There has been much talk in the blogosphere about a recent poll showing significant tightening in the race between Democrat Martha Coakley and Republican Scott Brown in the Massachusetts special election to choose a U.S. senator to replace the late Ted Kennedy.
Here is Scott Johnson's take, on Power Line. Over on the left, Nate Silver, on the 538 blog, anticipated the upcoming Rasmussen poll, in this post.
The poll in question shows Brown within nine percentage points of Coakley, with 13 days to go before the special election. Apparently, other pollsters have stayed away from the situation since the primary, considering Coakley to be a landslide winner. Therefore, the Rasmussen results haven't been corroborated, but there seems to be something going on.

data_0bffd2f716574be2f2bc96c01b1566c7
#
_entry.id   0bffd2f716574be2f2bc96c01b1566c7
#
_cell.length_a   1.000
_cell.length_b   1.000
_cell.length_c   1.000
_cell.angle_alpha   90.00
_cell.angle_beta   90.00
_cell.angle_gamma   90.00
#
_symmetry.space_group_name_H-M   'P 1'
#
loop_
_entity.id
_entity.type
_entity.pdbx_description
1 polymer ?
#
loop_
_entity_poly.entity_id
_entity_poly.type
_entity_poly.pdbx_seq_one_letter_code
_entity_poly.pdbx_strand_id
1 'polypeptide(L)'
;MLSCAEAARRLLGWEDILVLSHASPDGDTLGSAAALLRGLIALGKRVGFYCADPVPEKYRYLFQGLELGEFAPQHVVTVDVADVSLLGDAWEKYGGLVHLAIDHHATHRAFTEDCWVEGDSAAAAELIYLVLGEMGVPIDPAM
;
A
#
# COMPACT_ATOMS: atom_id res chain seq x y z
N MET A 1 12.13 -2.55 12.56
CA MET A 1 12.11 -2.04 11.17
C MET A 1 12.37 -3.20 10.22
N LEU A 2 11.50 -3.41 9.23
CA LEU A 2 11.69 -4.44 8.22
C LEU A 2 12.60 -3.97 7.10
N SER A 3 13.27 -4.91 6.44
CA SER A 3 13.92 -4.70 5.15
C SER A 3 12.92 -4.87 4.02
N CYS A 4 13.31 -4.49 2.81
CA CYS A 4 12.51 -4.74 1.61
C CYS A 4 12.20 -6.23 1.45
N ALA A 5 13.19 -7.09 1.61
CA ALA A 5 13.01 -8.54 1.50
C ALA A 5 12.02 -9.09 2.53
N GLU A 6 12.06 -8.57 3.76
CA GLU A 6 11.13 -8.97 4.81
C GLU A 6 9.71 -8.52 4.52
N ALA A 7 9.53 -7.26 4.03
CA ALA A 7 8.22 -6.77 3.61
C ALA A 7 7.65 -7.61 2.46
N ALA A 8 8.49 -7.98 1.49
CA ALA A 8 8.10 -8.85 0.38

In the short run, the obvious consideration on everyone's mind is the health care legislation. If Republicans pick up a 41st senator, they can sustain a filibuster against a compromise bill. As I see it, that would leave Democrats with two choices: 1) speed up the process of reconciling the House and Senate versions, to allow for a final Senate vote before the January 19 election; or 2) water down the bill enough to snag the vote of Maine Republican Olympia Snowe, who voted in favor of one Democratic version of the bill in the Finance Committee.
Still seems like a long shot, but getting more interesting.